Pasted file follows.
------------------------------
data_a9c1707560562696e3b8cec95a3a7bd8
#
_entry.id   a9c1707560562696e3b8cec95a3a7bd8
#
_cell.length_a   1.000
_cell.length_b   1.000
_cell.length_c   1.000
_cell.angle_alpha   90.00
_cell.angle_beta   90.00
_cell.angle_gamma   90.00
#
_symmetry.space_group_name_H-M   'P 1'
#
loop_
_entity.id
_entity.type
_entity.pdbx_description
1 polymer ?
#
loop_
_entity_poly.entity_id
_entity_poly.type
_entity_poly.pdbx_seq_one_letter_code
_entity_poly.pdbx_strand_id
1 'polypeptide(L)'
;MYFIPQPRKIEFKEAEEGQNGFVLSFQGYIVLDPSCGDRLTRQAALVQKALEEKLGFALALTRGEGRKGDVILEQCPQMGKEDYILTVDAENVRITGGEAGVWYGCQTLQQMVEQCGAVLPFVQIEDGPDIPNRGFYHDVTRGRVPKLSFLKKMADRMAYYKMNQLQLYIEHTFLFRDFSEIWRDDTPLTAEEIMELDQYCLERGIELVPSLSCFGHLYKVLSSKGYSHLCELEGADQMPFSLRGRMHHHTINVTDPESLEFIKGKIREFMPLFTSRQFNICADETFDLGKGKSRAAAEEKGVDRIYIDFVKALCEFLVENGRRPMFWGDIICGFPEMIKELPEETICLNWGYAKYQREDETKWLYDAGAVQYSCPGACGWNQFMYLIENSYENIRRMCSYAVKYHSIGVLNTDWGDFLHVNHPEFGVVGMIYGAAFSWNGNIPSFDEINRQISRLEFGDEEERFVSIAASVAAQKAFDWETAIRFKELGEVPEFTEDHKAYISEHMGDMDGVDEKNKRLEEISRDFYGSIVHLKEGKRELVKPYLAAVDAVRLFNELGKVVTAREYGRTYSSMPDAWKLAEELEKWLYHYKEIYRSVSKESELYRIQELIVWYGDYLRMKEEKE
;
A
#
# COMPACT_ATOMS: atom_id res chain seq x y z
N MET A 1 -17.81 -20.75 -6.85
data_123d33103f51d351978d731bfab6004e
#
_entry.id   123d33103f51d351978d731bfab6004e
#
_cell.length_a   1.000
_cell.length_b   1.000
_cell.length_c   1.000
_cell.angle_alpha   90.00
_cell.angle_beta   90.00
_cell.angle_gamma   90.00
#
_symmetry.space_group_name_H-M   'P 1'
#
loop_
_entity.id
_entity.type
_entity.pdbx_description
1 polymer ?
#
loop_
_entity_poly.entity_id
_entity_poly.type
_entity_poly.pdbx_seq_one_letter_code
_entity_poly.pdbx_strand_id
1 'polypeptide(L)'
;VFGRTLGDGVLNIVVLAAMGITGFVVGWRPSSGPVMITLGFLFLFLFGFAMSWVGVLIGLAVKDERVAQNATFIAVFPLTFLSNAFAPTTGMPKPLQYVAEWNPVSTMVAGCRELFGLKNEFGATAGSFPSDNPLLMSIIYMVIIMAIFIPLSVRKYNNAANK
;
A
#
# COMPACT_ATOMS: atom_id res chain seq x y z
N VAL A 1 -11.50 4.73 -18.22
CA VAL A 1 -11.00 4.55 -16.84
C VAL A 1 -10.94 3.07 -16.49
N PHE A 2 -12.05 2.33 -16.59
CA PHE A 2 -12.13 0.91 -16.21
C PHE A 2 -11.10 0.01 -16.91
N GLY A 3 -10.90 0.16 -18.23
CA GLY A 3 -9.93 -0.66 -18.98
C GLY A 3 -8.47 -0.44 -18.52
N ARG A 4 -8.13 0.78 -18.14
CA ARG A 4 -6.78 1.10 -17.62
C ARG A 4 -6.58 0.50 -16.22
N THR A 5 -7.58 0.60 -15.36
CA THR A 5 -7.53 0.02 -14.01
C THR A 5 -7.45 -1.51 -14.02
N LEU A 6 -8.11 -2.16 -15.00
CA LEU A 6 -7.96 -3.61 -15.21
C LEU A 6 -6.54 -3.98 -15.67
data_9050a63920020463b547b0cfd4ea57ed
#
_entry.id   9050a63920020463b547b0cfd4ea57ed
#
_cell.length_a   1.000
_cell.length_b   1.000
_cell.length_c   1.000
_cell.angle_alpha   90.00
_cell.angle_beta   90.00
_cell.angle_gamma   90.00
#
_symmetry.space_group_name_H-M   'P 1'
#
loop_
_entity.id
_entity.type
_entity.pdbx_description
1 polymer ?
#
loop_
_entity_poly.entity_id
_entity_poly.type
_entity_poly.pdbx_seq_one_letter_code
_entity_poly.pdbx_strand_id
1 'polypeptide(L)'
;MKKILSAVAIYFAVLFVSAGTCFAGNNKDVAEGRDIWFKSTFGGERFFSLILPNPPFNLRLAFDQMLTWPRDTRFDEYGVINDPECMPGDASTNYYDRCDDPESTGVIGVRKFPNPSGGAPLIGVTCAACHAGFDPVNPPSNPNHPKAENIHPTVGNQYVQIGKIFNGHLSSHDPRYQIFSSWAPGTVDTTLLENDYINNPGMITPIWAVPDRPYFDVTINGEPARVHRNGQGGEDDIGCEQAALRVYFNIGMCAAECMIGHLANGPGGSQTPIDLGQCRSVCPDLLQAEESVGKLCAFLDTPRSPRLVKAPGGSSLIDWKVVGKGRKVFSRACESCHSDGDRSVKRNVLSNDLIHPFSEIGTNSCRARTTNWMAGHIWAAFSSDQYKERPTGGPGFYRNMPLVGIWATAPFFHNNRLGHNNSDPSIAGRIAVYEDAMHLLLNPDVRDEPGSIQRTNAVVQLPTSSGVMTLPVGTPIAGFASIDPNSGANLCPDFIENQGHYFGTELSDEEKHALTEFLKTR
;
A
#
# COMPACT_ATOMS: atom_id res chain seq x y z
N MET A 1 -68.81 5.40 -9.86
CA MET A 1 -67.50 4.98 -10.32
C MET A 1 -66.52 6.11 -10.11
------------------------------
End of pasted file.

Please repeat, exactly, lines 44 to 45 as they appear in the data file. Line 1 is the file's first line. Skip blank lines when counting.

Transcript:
#
loop_